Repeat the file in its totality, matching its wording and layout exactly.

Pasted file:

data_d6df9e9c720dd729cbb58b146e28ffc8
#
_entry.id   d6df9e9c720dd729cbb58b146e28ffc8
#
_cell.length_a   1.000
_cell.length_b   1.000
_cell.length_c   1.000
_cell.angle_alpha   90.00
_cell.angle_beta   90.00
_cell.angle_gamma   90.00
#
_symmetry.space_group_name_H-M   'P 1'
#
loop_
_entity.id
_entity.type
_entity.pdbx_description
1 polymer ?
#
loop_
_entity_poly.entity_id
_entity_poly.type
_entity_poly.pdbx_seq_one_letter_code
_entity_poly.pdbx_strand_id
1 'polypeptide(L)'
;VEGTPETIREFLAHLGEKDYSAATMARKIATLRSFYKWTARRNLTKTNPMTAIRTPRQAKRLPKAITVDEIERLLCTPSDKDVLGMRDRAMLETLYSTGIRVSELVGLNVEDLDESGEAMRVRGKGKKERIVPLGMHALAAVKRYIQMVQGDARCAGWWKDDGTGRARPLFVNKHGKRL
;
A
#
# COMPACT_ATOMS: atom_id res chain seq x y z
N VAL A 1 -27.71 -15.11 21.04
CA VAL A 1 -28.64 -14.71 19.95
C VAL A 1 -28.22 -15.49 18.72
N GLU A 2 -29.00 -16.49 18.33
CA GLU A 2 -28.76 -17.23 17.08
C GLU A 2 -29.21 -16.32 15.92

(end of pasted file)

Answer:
data_d6df9e9c720dd729cbb58b146e28ffc8
#
_entry.id   d6df9e9c720dd729cbb58b146e28ffc8
#
_cell.length_a   1.000
_cell.length_b   1.000
_cell.length_c   1.000
_cell.angle_alpha   90.00
_cell.angle_beta   90.00
_cell.angle_gamma   90.00
#
_symmetry.space_group_name_H-M   'P 1'
#
loop_
_entity.id
_entity.type
_entity.pdbx_description
1 polymer ?
#
loop_
_entity_poly.entity_id
_entity_poly.type
_entity_poly.pdbx_seq_one_letter_code
_entity_poly.pdbx_strand_id
1 'polypeptide(L)'
;VEGTPETIREFLAHLGEKDYSAATMARKIATLRSFYKWTARRNLTKTNPMTAIRTPRQAKRLPKAITVDEIERLLCTPSDKDVLGMRDRAMLETLYSTGIRVSELVGLNVEDLDESGEAMRVRGKGKKERIVPLGMHALAAVKRYIQMVQGDARCAGWWKDDGTGRARPLFVNKHGKRL
;
A
#
# COMPACT_ATOMS: atom_id res chain seq x y z
N VAL A 1 -27.71 -15.11 21.04
CA VAL A 1 -28.64 -14.71 19.95
C VAL A 1 -28.22 -15.49 18.72
N GLU A 2 -29.00 -16.49 18.33
CA GLU A 2 -28.76 -17.23 17.08
C GLU A 2 -29.21 -16.32 15.92